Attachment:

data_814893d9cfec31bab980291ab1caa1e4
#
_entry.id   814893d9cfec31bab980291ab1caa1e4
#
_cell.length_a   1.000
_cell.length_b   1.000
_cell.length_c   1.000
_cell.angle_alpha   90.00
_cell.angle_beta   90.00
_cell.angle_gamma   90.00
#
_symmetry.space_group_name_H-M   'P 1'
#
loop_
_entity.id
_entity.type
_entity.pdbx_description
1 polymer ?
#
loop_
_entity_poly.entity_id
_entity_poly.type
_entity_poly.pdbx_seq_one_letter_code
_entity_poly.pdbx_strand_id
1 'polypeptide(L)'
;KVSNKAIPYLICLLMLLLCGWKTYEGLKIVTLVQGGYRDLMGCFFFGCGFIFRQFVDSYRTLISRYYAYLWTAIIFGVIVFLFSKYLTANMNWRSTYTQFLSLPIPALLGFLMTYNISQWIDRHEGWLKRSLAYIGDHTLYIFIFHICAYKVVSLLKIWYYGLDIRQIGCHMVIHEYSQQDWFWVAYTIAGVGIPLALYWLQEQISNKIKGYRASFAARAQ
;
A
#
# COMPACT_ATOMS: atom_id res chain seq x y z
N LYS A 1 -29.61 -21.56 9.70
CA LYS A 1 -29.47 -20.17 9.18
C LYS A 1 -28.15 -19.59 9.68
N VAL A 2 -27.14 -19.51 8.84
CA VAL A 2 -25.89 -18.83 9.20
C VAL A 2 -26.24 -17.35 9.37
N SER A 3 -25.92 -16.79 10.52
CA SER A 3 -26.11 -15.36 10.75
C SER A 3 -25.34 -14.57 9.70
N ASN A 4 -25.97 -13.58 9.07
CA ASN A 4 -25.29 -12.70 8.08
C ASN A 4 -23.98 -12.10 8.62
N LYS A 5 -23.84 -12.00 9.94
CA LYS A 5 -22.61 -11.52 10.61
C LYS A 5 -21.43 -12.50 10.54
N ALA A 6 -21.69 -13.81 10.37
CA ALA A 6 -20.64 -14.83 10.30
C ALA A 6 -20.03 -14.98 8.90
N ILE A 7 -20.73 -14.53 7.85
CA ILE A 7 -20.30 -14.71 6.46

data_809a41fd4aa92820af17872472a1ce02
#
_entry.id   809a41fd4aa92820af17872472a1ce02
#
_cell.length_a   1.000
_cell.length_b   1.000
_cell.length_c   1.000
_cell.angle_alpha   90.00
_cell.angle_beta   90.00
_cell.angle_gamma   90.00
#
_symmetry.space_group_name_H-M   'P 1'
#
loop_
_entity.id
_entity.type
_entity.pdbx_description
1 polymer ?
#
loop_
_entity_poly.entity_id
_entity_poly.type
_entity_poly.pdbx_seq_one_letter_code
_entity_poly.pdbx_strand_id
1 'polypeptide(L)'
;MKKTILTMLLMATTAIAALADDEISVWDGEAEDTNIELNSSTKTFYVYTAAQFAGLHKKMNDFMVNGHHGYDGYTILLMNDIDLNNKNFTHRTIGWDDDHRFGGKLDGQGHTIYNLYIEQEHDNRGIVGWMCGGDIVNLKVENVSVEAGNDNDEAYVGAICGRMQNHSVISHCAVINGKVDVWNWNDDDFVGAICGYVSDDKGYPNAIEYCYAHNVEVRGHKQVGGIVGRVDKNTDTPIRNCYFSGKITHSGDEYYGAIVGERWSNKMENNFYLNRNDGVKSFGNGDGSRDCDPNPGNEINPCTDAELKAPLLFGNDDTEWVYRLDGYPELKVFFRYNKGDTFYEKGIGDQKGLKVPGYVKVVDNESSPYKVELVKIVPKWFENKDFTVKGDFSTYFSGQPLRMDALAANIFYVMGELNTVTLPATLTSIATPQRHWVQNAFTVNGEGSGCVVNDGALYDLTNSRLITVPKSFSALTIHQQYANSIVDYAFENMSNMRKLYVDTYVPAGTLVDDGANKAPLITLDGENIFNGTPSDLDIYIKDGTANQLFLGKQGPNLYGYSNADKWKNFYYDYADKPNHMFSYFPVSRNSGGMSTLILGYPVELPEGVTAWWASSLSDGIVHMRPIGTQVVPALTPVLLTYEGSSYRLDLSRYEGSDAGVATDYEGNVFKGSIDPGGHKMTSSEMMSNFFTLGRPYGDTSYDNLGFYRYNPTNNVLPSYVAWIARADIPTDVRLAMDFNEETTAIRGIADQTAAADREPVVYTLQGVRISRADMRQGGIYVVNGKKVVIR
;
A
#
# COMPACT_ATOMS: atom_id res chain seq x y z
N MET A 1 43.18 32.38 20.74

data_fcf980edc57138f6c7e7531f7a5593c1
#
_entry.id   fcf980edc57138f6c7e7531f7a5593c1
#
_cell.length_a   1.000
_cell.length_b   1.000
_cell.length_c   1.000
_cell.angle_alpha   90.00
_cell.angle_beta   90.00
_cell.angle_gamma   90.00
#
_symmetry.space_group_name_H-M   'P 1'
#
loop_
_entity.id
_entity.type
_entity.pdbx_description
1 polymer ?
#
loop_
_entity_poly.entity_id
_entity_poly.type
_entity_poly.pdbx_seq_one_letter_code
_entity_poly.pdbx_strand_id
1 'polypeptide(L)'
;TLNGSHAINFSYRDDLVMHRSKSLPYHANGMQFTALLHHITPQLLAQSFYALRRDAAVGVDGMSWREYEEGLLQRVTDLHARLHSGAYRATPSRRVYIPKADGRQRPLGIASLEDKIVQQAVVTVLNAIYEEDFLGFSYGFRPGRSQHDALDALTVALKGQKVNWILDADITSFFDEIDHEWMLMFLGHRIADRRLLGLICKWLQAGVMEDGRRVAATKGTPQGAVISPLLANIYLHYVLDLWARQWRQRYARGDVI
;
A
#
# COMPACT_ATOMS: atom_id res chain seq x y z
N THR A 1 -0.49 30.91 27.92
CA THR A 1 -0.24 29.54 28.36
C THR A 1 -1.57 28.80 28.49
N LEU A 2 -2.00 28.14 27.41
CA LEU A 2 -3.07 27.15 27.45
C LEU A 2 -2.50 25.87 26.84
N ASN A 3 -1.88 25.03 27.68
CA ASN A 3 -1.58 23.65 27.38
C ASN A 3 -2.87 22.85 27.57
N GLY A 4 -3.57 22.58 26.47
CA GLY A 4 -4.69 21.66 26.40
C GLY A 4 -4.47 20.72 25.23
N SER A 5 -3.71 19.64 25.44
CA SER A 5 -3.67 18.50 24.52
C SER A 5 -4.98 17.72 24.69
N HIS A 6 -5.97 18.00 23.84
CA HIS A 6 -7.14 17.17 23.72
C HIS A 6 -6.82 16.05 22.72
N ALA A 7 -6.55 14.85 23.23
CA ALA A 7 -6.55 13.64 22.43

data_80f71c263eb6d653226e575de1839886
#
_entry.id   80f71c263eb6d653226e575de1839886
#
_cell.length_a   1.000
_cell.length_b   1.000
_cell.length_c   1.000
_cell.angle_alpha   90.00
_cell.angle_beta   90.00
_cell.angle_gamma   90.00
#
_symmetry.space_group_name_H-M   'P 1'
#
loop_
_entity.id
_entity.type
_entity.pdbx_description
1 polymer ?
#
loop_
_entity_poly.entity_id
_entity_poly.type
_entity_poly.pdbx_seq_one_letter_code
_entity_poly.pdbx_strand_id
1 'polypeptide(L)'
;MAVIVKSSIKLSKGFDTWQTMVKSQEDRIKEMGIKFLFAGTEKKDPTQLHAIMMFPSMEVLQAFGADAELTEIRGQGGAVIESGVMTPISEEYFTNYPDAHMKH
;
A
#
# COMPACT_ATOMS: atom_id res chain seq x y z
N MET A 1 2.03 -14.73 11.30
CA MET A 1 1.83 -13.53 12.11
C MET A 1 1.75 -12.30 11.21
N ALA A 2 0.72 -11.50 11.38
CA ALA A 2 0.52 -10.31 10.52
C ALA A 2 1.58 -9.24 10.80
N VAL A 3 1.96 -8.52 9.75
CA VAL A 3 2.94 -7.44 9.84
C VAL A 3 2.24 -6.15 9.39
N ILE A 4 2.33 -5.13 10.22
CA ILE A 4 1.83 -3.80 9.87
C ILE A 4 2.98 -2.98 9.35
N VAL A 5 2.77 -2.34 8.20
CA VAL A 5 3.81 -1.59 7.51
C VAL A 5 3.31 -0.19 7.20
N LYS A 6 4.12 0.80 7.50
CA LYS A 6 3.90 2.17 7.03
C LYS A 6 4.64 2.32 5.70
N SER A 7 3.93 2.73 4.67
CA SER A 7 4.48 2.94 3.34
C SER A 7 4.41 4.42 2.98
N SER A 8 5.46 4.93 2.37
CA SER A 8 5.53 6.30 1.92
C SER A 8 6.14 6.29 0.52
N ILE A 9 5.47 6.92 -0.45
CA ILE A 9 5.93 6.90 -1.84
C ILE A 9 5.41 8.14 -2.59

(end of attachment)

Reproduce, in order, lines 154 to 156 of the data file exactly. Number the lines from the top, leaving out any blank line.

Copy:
_entity_poly.pdbx_seq_one_letter_code
_entity_poly.pdbx_strand_id
1 'polypeptide(L)'